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Tuesday, April 23, 2019  Spokane, Washington  Est. May 19, 1883
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Overtimes Throw Wrench Into Ncaa Game Plan

In California’s 56-55, four-overtime victory over Arizona two weeks ago, Golden Bears quarterback Pat Barnes set a Pac-10 and school record with eight touchdown passes and a school passing mark of 503 yards.

Without the 72 passing yards and three TDs he collected in overtime, though, Barnes would have fallen short of all three records.

Now that overtime is part of the Division I-A game, the Cal-Arizona contest - plus 16 other OT games so far - has created a statistical snag: How will the NCAA, conferences and schools record these accomplishments?

Any way they want, apparently.

Jim Wright, the NCAA’s director of statistics, says when it comes to national records, the NCAA will probably create another category to differentiate between regulation and overtime records.

“If someone calls and asks, for example, ‘What’s the record for TD passes in a game?’ Wright said. “I’d tell him the answer is: ‘Eight, accomplished in four OTs. There’s also a quarterback who had seven in regulation.’

“That’s consistent with records we keep for most RBIs, most rebounds, and most other records we see.”

Wright said the NCAA also is considering a separate page in its college football records book that would address OT marks, but a final decision has not been made.

The question of OT stats centers around the rule itself. The procedure calls for each team to get a possession from the opponent’s 25-yard line and try to score. If the score is tied after each team has a possession, the process starts again until one team has more points than the other. There is no running clock in OT.

Since the format vastly differs from the game’s first 60 minutes, should a record set in OT override one set without such a benefit? Wright says not to worry.

“For single-game records, like rushing or passing, if a guy needs 5 yards and completes a 6-yarder in OT for the record? We’re comfortable that’s a record,” Wright said. “But if there are unusual circumstances where a kid goes nuts in a long OT, we’ll list the old record, or put an asterisk somewhere.

“I’d hate to see one of our favorite records, scoring or something, broken by long overtimes.”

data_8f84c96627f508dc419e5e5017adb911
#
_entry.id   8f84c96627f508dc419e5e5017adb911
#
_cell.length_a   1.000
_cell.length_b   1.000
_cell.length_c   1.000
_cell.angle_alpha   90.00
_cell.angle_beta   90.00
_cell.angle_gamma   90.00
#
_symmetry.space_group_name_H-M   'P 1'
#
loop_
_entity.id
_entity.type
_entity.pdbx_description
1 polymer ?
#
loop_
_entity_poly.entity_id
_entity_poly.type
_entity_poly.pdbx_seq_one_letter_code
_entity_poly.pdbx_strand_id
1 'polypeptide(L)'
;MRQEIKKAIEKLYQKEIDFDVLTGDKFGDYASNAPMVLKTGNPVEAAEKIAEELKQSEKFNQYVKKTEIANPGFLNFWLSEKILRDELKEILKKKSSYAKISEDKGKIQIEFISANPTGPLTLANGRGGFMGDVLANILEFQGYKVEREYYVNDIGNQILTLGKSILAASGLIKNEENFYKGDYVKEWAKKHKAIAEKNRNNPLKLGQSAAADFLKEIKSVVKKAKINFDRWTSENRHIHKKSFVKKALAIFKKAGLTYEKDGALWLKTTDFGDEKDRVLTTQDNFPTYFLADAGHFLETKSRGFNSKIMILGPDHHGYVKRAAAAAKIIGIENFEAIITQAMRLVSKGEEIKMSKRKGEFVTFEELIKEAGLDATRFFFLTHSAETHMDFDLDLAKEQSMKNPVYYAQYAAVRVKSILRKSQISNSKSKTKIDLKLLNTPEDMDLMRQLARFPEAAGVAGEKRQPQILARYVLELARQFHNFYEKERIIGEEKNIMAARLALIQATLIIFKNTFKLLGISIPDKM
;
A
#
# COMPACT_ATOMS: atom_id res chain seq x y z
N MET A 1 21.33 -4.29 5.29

So far, in 17 overtime games, only four have gone past one extra session, with one lasting three and another four OTs. But that’s not to say a national record won’t be broken in OT.

“I think it’s a fair concern about records set by someone who plays for 60 minutes and someone who plays past that,” said Grant Teaff, executive director of the American Football Coaches Association, the group that spearheaded the drive to bring OT to I-A. “I think there’s some unfairness. That is something that needs to be addressed.”

When the coaches agreed to overtime, they never had statistical concern, but Teaff says he doesn’t envision many OTs lasting more than one extra session.

“That’s what we’ve seen so far,” Teaff said. “Although there have been a few long ones, like the six-overtimer between Hampton and Florida A&M.; We are looking at the safety aspect when a game lasts that long. A fatigued player is more open to injury.”

While Wright says the NCAA will try to be fair in handling overtime numbers, conferences and teams can do what they want when putting together record books. Most, however, follow the NCAA’s example.

The Pac-10, which leads the nation in league OT games at four, will probably enter Barnes’ record this way:

Most Touchdown Passes:

Game: 8, Pat Barnes, California vs. Arizona (OT), 1996.

Regulation Game: 7, Mike Pagel, Arizona State vs. Stanford, 1981.

“We’re still talking it over, but Barnes will be the new record holder, and we will most likely keep the regulation record, too,” Pac-10 spokesman Jim Muldoon said.

The Big Ten will not distinguish between regulation and overtime.

“We’ll treat then as regular games,” Big Ten assistant commissioner Mark Rudner said. “That’s consistent with the way we handle basketball.”

As for game day stats, Wright said there was never a question about how they should be kept.

“We called sports information directors and other leagues who already had OT and it was nearly unanimous - there was no question that they should be part of the game stats,” Wright said.

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